Windows and Linux are getting along better than ever -- so much so that attackers can now use Windows installation scripts to drop malware onto Linux computers, one researcher has found.
Earlier this month, Nils Dagsson Moskopp reported a vulnerability that he named Bad Taste. It works like this:
- Users of a Linux computer running the GNOME desktop environment download a file with the extension .msi. This file type is typically used to install software on Windows.
- GNOME parses the MSI file because it wants to figure out what is inside and create a desktop icon for it.
- Under certain conditions, GNOME will execute the file using Wine, a tool that makes it possible to run Windows programs on Linux. In the event that the file containers malicious code, the code will execute on the user's computer, even if the code is written for Windows.
This does not spell the end of the world as we know it for Linux users. There are several important caveats worth bearing in mind:
- This vulnerability was discovered by a security researcher, who promptly reported it to developers who could fix it. There's no evidence that this attack was ever used in the wild.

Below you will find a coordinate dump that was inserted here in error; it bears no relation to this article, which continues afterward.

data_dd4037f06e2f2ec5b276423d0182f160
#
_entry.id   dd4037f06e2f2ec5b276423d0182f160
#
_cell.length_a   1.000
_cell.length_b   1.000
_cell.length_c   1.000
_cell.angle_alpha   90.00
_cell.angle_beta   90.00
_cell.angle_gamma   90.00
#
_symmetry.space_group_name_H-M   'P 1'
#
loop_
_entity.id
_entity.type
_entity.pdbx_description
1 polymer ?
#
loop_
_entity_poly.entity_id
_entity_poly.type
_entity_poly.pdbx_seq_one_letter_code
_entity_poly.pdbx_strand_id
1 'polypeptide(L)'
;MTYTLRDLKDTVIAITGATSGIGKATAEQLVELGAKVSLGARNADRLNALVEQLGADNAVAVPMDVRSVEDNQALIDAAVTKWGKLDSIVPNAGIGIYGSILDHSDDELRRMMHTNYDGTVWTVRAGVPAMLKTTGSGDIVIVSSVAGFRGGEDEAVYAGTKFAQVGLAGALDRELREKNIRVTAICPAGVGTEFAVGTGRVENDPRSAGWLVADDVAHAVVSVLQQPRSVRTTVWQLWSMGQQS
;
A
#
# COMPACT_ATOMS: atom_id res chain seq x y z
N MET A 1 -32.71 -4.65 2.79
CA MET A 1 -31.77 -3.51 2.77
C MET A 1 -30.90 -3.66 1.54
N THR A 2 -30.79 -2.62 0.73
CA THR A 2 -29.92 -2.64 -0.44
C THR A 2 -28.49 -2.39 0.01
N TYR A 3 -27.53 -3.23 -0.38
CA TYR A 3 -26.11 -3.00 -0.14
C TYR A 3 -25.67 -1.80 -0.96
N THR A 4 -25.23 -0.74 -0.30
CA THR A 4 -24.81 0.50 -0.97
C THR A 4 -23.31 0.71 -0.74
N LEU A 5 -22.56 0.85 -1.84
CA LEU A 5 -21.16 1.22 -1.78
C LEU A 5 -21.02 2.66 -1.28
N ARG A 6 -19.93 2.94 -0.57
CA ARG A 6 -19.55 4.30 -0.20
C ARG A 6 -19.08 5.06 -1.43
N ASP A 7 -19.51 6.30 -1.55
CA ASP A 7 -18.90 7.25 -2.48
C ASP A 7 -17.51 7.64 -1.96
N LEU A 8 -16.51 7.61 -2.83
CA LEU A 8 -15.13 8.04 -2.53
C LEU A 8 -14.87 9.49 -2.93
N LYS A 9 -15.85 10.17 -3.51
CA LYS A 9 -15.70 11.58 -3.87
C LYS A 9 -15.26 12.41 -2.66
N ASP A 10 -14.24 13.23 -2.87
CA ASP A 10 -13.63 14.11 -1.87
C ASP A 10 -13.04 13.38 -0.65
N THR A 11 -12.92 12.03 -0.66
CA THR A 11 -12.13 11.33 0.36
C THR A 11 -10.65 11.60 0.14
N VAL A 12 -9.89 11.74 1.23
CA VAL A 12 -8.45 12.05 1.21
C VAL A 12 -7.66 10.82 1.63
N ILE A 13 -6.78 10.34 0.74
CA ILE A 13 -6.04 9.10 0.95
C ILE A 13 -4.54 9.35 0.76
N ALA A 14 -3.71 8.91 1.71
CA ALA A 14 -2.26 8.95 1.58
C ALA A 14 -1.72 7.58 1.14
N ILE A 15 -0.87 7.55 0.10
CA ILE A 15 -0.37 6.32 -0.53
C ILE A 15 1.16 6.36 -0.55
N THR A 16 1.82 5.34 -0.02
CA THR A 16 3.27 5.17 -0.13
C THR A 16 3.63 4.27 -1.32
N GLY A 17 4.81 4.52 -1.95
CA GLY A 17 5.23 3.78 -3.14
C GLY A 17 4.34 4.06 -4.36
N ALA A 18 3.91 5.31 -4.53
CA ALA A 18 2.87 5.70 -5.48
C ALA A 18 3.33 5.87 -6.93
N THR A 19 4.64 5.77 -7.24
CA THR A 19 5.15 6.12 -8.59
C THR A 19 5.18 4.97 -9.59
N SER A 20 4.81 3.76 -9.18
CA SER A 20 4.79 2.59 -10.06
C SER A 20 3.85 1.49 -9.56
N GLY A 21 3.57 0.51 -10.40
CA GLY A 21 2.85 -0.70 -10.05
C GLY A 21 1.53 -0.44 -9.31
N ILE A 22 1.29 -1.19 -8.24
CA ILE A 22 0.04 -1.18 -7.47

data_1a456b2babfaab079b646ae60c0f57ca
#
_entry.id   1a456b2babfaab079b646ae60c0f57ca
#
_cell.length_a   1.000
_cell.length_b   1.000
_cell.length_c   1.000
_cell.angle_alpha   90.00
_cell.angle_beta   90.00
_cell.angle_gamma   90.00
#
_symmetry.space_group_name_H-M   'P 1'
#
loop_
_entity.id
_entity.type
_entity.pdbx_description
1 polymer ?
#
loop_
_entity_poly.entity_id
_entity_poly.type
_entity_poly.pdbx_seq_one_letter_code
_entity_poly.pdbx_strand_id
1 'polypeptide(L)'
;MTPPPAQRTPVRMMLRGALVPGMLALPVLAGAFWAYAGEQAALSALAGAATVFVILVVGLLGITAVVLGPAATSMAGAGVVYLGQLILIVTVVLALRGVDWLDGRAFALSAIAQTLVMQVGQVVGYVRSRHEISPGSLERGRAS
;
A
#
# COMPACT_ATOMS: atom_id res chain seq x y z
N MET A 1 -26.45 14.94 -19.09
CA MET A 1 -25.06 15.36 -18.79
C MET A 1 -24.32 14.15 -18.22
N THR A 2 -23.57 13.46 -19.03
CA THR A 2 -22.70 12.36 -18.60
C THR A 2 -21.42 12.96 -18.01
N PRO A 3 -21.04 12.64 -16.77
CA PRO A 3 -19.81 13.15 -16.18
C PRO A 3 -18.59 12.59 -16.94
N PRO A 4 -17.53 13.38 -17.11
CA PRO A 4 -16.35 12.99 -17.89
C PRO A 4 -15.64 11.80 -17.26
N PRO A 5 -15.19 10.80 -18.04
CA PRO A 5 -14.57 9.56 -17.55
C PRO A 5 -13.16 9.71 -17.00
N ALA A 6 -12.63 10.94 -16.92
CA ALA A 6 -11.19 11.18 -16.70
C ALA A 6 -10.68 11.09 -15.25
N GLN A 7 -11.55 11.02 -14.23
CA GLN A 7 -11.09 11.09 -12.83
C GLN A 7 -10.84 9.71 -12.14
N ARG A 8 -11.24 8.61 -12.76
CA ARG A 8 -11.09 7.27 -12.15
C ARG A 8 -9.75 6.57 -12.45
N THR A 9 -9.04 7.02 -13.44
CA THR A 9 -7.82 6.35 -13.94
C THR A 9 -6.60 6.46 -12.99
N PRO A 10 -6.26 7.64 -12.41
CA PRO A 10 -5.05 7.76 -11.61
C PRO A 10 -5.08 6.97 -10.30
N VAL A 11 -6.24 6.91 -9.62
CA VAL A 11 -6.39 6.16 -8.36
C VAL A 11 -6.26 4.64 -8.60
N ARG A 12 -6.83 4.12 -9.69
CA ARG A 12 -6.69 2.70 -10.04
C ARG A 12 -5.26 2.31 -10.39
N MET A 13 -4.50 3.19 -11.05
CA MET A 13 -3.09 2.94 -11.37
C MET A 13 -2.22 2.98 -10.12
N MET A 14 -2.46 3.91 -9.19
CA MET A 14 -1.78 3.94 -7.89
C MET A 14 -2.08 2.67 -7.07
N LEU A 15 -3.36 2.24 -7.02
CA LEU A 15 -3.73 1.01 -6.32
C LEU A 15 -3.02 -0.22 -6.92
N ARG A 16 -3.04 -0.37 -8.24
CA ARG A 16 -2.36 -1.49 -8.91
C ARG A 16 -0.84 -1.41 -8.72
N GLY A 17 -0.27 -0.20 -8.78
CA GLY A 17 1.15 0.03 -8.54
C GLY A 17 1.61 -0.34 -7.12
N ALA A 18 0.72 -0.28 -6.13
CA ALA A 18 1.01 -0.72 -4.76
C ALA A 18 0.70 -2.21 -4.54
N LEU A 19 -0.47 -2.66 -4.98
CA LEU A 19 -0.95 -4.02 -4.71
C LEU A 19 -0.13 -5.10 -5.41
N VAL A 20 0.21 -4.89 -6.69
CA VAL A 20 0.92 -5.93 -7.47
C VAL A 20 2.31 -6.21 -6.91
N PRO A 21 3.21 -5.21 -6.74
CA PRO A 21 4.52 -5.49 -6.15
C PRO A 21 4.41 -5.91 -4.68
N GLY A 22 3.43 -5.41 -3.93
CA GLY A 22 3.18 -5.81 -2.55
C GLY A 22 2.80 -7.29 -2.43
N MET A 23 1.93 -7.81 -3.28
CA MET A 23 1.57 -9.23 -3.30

- This affects only Linux systems with certain software configurations -- namely, desktop systems based on GNOME that also have Wine installed. Most Linux servers don't have any of this software installed because it's only useful on desktop systems. Even among desktop Linux users, GNOME is only one of several popular desktop environment options. Plus, most Linux distributions don't install Wine by default.
- The vulnerability is already fixed. Anyone running up-to-date Linux systems is not at risk.
The real-world effects of this vulnerability are thus very minimal.
Bringing Windows Exploits to Linux
Still, the attack is interesting because it highlights how an interest in making Linux-based environments compatible with Windows software can create new types of vulnerabilities for Linux users.
Today, Linux and Windows blend together more seamlessly than ever. You can run applications like Microsoft SQL Server on Linux. You can run a Linux subsystem on Windows. This all happens with Microsoft's blessing.
This Linux-Windows integration makes it tempting to use tools like Wine (which, for the record, was created long before Microsoft became so Linux-friendly) to integrate Windows programs seamlessly into Linux-based systems as a convenience for the user.
This integration comes at a cost. Merging Windows and Linux environments creates new potential attack vectors and security complications, as the Bad Taste vulnerability shows.